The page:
At the start of this year, our most pressing demand of the state was that it rein in its widening budget deficit and cut expenditure by having a real conversation with its employees and labour unions about wage growth that has been higher than the private sector over much of the past decade. It was a tall task, especially with a March ratings downgrade looming as a deadline of sorts for Treasury to get the job done.
Alas, it was a deadline not met and we slipped into “junk” status. A missed deadline that in normal times would serve as a sentence of years of operating in a sub-investment world with the challenges of a dramatically weaker currency and crippling borrowing costs. Yet, these have not been normal times since mid-March when the World Health Organisation declared Covid-19 a global pandemic.
Everything we thought we knew as we entered the third decade of this century no longer mattered. Economic models went out the window.
The capital outflows we expected in the aftermath of our credit ratings being downgraded to junk haven’t occurred, quite simply because the global investment community has not found many safe havens in this world except for gold.
From being urged to rein in spending, Treasury is now being called on to open up the spending taps. This will be needed, given the crippling effects to our economy from the lockdown. The 2% GDP contraction between January and March this year was actually better than expected, but is still SA’s longest recession since the global financial crisis. And we need to brace ourselves for much worse figures in the second and third quarters as we reach the peak of Covid-19 cases.
Under these conditions South Africa, like other states across the world, has to step forward with plans for a health response as well as one to stimulate the economy. Borrowings, for better or worse, are going to have to form a big part of that equation. Treasury is in talks with the International Monetary Fund but, given our history, there’s apprehension from Fitch Ratings of the state’s ability to stabilise debt levels. The credit ratings agency believes it’s “unlikely” to be achieved because of challenges in cutting expenditure, boosting growth and struggling state-owned enterprises such as Eskom and SAA. Planned expenditure cuts are seen as ambitious because of powerful trade unions and deep divisions within the governing ANC.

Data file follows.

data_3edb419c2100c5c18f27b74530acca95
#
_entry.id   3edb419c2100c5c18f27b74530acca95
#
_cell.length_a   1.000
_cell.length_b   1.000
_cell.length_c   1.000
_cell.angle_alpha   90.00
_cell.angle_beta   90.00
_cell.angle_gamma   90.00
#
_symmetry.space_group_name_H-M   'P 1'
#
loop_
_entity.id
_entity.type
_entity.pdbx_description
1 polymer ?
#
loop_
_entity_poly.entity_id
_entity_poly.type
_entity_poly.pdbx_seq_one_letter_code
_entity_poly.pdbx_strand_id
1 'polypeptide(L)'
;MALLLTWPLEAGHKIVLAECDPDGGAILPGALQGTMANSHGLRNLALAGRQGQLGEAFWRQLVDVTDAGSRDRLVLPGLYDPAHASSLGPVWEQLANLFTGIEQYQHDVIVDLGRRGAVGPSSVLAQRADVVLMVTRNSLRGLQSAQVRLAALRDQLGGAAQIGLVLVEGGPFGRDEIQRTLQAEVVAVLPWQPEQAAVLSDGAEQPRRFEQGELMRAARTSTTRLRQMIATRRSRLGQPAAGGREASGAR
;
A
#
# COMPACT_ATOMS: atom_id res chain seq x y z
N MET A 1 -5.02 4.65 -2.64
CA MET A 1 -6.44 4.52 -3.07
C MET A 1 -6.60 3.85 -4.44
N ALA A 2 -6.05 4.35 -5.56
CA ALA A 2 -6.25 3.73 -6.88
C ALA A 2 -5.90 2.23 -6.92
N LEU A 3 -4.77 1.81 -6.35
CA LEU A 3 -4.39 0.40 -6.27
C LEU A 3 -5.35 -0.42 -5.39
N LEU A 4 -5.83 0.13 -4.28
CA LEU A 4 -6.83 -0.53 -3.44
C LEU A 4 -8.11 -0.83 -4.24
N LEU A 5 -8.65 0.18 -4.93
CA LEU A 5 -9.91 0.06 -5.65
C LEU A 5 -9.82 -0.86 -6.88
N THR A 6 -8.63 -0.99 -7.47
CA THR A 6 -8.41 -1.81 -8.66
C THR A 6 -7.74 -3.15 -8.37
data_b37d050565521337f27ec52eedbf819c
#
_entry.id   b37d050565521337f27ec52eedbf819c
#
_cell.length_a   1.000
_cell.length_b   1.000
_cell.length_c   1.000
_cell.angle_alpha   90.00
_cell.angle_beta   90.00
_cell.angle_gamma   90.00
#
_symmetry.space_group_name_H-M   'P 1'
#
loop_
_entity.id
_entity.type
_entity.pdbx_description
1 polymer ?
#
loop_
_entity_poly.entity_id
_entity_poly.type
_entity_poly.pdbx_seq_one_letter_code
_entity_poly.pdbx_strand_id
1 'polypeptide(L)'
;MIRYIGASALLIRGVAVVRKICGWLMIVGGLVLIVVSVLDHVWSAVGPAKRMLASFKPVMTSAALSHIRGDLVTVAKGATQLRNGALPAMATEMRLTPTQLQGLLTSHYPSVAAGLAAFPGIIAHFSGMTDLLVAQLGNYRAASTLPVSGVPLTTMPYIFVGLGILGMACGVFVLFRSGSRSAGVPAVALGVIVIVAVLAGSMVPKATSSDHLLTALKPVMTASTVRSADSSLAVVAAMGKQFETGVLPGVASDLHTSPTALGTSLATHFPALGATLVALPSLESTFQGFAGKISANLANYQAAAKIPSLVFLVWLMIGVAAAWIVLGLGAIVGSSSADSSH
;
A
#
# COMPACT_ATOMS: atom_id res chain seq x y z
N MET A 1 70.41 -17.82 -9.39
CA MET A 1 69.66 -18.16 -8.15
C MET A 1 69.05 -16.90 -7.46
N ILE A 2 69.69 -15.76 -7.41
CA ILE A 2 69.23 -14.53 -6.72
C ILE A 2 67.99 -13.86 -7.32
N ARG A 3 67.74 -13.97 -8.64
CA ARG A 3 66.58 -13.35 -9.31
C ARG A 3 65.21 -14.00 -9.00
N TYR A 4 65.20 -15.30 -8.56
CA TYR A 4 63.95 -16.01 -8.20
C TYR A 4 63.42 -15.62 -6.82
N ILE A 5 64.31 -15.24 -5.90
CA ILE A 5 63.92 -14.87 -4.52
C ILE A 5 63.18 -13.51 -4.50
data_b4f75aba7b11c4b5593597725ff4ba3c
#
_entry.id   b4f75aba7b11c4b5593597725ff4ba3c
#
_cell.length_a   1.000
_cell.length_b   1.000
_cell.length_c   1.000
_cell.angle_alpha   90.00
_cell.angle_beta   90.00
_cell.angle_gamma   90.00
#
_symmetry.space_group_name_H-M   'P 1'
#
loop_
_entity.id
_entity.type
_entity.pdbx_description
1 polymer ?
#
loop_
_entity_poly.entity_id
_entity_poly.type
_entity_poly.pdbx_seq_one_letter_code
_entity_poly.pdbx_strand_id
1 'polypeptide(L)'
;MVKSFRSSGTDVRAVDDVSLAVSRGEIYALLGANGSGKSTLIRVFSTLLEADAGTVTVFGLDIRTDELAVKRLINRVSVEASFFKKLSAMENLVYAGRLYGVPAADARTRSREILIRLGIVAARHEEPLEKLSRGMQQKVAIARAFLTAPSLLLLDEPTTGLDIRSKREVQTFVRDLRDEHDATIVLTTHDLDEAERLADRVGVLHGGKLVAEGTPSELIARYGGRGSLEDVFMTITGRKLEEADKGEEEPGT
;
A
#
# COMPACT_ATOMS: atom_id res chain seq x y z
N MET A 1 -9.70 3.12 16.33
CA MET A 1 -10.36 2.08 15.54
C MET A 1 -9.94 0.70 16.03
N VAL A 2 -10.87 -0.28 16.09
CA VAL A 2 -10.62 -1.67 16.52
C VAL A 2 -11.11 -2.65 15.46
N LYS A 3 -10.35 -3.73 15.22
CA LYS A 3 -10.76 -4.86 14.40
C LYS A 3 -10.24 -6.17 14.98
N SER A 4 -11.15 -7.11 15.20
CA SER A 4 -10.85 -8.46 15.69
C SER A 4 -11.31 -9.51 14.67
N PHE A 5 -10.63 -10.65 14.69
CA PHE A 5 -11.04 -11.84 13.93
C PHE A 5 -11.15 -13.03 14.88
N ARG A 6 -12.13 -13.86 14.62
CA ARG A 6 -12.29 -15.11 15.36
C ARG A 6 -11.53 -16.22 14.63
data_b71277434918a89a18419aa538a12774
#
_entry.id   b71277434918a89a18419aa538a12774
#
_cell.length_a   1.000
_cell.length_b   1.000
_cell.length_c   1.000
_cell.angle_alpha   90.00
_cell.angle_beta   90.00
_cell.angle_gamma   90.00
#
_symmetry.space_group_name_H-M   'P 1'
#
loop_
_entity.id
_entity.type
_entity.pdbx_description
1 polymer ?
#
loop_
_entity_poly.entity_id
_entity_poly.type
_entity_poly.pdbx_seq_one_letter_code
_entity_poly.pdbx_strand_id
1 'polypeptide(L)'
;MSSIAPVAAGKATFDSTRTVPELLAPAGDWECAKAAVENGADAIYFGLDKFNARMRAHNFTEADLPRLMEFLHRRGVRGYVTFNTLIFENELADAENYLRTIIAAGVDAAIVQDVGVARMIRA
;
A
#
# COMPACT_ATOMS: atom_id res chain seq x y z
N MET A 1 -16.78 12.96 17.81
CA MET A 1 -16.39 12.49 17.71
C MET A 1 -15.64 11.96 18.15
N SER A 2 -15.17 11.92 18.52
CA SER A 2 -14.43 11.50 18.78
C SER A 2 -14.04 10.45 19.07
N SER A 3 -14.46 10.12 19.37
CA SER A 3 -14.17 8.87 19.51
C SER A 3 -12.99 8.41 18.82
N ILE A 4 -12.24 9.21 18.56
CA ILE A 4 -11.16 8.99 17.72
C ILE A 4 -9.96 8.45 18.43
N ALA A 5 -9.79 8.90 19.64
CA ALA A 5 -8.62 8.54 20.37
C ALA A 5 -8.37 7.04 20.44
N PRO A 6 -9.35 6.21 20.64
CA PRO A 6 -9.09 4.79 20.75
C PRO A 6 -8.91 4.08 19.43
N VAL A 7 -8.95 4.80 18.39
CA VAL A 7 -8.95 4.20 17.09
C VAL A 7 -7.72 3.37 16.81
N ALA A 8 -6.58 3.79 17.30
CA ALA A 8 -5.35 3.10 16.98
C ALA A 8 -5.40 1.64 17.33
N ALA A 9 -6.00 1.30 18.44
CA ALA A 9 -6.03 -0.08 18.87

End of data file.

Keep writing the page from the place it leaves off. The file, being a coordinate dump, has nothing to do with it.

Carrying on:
They certainly have our number there. The challenge is all the more testing when you consider that it’s set against a backdrop of an economy with very little to no demand, evident in inflation rates being at their lowest since 2005.
But we can’t resign ourselves to the worst.
We just simply can’t afford to fold our hands given how much we all expect this pandemic to pull at the fabric of our inequitable society. With case numbers rising in the Eastern Cape and Gauteng at alarming rates, it’s important that we do our best to ensure the least amount of lives are lost and that the economy holds a promise of a better tomorrow. This can be done only by strengthening the social compact between state, business and labour. The state and the players in our body politic need to appreciate that it’s not only them invested in this cause.
The vitality and growth of SA’s business sector is tied into the state’s response to the pandemic. By working together along with labour as partners, we can breathe confidence and hope as the pandemic is brought much closer to home for more of our citizens as cases and deaths continue to increase.
Fitch may be questioning the state’s ability to stabilise its debt levels, but it could be proved wrong. Relations between the state and business are nowhere near as dysfunctional as they were in the final years of the Jacob Zuma presidency. We must acknowledge that there now are much better channels of communication.
It’s through these channels that we now need to see South Africa unite and wage a war both on the health and economic fronts against Covid-19. There’s much we can do on together instead of working past each other. Infrastructure projects touted by National Treasury that speak to the basic needs of the country should be primed for private sector participation. With a limited fiscus, private sector participation is the only way we’ll get proposals off the pages and into the real nuts and bolts of the economy.
By the day, it looks like the R500bn stimulus injection quite simply won’t be enough to get the economy to recover in the months to come. Given our fiscal position it’s perhaps not surprising. To plug the funding gap, the state and in particular the governing party needn’t toy with the idea of prescribed assets: the private sector stands willing to invest in growth-enhancing projects alongside the state.
In some geographies across the world and in particular in emerging markets, the state is the only game in town. South Africa has an advantage in that there’s still a sizeable private sector, whose earnings are predominantly earned at home. It is as tied to the prospects of the country as the state. By working together, we can disprove the doubters of the South African story and provide hope to our desperate position.
This column was written by Busi Mavuso and was first published in Business Report.
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